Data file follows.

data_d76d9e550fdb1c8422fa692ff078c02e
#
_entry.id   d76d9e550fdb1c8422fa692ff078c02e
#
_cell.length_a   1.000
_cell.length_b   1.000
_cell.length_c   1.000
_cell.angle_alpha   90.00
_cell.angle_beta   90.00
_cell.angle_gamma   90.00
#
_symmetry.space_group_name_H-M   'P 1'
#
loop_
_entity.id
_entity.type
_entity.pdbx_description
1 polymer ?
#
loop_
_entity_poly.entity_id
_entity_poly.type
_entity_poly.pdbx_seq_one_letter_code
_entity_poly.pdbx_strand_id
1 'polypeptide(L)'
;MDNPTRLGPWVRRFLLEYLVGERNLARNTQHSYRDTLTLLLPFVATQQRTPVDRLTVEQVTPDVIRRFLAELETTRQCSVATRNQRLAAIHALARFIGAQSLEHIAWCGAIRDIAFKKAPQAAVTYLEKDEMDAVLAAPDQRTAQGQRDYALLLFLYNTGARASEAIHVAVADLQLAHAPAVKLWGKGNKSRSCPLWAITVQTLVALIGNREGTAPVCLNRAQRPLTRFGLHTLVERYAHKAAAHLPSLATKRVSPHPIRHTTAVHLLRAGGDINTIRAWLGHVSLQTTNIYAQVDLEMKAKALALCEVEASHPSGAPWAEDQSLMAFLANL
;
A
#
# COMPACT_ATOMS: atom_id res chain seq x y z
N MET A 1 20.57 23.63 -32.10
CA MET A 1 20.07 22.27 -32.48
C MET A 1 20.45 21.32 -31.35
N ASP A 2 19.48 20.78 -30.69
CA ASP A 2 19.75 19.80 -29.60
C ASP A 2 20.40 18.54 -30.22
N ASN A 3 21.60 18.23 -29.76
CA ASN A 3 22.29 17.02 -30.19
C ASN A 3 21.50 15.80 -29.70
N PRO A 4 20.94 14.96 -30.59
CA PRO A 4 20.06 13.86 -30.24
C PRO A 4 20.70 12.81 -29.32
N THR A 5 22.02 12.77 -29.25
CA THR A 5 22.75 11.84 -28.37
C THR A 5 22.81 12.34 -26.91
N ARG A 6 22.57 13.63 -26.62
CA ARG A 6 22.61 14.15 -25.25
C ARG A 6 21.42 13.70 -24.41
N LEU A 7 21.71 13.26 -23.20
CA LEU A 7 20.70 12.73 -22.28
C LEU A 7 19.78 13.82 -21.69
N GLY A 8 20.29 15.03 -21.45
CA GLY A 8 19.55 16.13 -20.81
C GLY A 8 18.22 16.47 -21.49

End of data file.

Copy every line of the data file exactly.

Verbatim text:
data_d76d9e550fdb1c8422fa692ff078c02e
#
_entry.id   d76d9e550fdb1c8422fa692ff078c02e
#
_cell.length_a   1.000
_cell.length_b   1.000
_cell.length_c   1.000
_cell.angle_alpha   90.00
_cell.angle_beta   90.00
_cell.angle_gamma   90.00
#
_symmetry.space_group_name_H-M   'P 1'
#
loop_
_entity.id
_entity.type
_entity.pdbx_description
1 polymer ?
#
loop_
_entity_poly.entity_id
_entity_poly.type
_entity_poly.pdbx_seq_one_letter_code
_entity_poly.pdbx_strand_id
1 'polypeptide(L)'
;MDNPTRLGPWVRRFLLEYLVGERNLARNTQHSYRDTLTLLLPFVATQQRTPVDRLTVEQVTPDVIRRFLAELETTRQCSVATRNQRLAAIHALARFIGAQSLEHIAWCGAIRDIAFKKAPQAAVTYLEKDEMDAVLAAPDQRTAQGQRDYALLLFLYNTGARASEAIHVAVADLQLAHAPAVKLWGKGNKSRSCPLWAITVQTLVALIGNREGTAPVCLNRAQRPLTRFGLHTLVERYAHKAAAHLPSLATKRVSPHPIRHTTAVHLLRAGGDINTIRAWLGHVSLQTTNIYAQVDLEMKAKALALCEVEASHPSGAPWAEDQSLMAFLANL
;
A
#
# COMPACT_ATOMS: atom_id res chain seq x y z
N MET A 1 20.57 23.63 -32.10
CA MET A 1 20.07 22.27 -32.48
C MET A 1 20.45 21.32 -31.35
N ASP A 2 19.48 20.78 -30.69
CA ASP A 2 19.75 19.80 -29.60
C ASP A 2 20.40 18.54 -30.22
N ASN A 3 21.60 18.23 -29.76
CA ASN A 3 22.29 17.02 -30.19
C ASN A 3 21.50 15.80 -29.70
N PRO A 4 20.94 14.96 -30.59
CA PRO A 4 20.06 13.86 -30.24
C PRO A 4 20.70 12.81 -29.32
N THR A 5 22.02 12.77 -29.25
CA THR A 5 22.75 11.84 -28.37
C THR A 5 22.81 12.34 -26.91
N ARG A 6 22.57 13.63 -26.62
CA ARG A 6 22.61 14.15 -25.25
C ARG A 6 21.42 13.70 -24.41
N LEU A 7 21.71 13.26 -23.20
CA LEU A 7 20.70 12.73 -22.28
C LEU A 7 19.78 13.82 -21.69
N GLY A 8 20.29 15.03 -21.45
CA GLY A 8 19.55 16.13 -20.81
C GLY A 8 18.22 16.47 -21.49